A fit-for-purpose framework for embedded evaluation:


The January Featured story on O4C Facebook gives a detailed insight into how we continually reflect, adjust and refine our evaluation framework – to best capture important insights and learnings:

The first cycle of activity in the Open4Citizens project was completed in December 2016. Based on our design-anthropology-inspired evaluation framework, Antropologerne and our O4C project partners have gathered rich information about activities across pilot locations and have started extracting lessons from this.

We’ve been engaging with local stakeholders to support organisation of hackathons in all five pilot locations/cities of the project: Opendatalab CopenhagenOpendatalab MilanoOpendatalab RotterdamOpendatalab Barcelona and Open4Citizens – Karlstad. During these hackathons participants across Europe have used open data to develop appropriate solutions to specific challenges.

We are eagerly analysing our first year of activity and building lessons learned into our second project year (January to December 2017).

A Design-supported evaluation framework facilitates ’embedded evaluation’:

All evaluation data gathering and analysis is done by embedded evaluators, i.e. it is carried out internally in the project, with pilot team members being involved in planning, gathering data and evaluating hackathons and related activities. A potential drawback of this approach can be insufficient distance to the activities, leading to biased data gathering and analysis. To mitigate this challenge, we’ve designed a fit-for-purpose data gathering template which is used by all project pilots.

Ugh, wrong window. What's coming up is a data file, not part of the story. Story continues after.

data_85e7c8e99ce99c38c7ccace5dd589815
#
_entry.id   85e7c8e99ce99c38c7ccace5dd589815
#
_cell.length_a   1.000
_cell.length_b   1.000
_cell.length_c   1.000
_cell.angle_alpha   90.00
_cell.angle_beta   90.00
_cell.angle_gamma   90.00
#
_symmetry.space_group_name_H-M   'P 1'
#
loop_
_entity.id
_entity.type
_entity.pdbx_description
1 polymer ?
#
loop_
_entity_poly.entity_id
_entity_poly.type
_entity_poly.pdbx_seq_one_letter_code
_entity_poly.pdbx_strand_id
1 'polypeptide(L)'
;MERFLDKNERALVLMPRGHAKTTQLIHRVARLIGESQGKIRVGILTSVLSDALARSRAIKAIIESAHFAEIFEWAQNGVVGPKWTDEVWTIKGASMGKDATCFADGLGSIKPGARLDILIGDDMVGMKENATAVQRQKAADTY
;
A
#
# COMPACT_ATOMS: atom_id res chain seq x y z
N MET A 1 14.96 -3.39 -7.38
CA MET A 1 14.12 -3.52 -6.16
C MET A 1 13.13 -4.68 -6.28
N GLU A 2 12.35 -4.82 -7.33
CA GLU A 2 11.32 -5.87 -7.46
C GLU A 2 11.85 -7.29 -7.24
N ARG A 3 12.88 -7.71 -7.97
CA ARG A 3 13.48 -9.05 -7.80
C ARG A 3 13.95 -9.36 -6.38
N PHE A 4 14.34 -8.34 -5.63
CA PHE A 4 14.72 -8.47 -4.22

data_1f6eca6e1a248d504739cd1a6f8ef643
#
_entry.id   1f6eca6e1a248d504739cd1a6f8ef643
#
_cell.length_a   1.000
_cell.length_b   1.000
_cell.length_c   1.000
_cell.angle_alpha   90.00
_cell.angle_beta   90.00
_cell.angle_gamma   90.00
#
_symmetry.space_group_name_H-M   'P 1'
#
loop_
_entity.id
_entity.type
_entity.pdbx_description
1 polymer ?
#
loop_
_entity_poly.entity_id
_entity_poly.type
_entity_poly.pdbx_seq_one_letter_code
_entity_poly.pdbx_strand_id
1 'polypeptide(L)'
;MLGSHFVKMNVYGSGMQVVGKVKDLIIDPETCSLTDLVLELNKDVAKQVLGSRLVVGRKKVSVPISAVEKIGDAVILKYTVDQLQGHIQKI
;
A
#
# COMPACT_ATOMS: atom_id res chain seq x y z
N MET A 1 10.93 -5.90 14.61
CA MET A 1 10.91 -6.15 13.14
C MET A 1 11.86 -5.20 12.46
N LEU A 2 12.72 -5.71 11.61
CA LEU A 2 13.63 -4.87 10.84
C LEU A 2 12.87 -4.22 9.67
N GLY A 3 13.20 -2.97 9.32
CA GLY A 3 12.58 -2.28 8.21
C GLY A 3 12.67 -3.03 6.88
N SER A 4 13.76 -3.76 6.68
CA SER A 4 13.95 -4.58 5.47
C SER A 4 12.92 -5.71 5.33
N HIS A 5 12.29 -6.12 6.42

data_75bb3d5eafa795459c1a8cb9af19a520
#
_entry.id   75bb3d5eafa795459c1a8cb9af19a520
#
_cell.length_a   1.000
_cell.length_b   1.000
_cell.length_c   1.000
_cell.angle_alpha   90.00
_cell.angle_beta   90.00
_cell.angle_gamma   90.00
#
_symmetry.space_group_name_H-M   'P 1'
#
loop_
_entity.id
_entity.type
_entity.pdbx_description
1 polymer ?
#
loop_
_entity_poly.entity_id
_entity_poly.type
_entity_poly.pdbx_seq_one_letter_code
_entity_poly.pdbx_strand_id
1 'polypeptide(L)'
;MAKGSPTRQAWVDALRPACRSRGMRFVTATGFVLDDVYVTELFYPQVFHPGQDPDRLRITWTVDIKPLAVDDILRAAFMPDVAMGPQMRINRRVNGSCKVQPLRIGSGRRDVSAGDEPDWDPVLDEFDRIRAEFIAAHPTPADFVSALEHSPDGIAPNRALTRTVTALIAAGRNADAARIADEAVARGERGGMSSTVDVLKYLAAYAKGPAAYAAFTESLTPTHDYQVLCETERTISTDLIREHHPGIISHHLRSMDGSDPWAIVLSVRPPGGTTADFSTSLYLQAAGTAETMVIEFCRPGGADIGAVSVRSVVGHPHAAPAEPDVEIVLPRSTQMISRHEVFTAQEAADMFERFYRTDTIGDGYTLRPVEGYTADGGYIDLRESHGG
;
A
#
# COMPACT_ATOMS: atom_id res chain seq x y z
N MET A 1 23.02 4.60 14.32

Antropologerne’s data gathering design prioritises photos of activities and graphical interpretation of findings. This facilitates alternative interpretations of activity by other pilot teams to those gathering the information, clearer communication of activities across pilots for analysis and learning, and is a complement to written material. Shared visual templates also facilitate communication with stakeholders beyond the project team.

Formative evaluation helps us to learn lessons across the project:

Initial analysis of our rich and extensive evaluation material allows for us to map out where we are achieving our aims and where we need to adjust our approach. So far, we learn how the the local context and involved stakeholders are important in shaping activities and ecosystems/OpenDataLabs.

Based on early learnings, we have developed design principles to improve innovation tools used in our hackathons. To better support citizens to work with open data, all tools need to be

  1. Data focused,
  2. Simple,
  3. Flexible and
  4. Add value to the solution creation process.

In addition, our open data project partner, Dataproces, has incorporated lessons from the use of open data and the OpenDataLab Platform in the hackathons to continue designing the online platform underpinning all pilots (see last month’s featured story for more).

Continuing to refine both formative & summative evaluation elements – Understanding how best to support citizens’ use of open data:

Across our five pilots, we will continue to test our hypotheses about how best to achieve the project vision by capturing and reflecting on ways in which we create social value. We are evaluating the value created through

  1. structured co-design activities (i.e. a second round of hackathons) supported by a specific set of tools to facilitate participation and an understanding of open data,
  2. the infrastructure needed to support the co-creation of open data-driven solutions to challenges in urban services and,
  3. the governance level set-up that will ensure the sustainability of the O4C approach.

If you’re keen to learn more about the O4C evaluation approach: Get in touch with Janice at Antropologerne (http://www.antropologerne.com/?lang=en, see ‘Team’)


Look out for next month’s  #Open4CitizensFeaturedStory for more about the O4C project!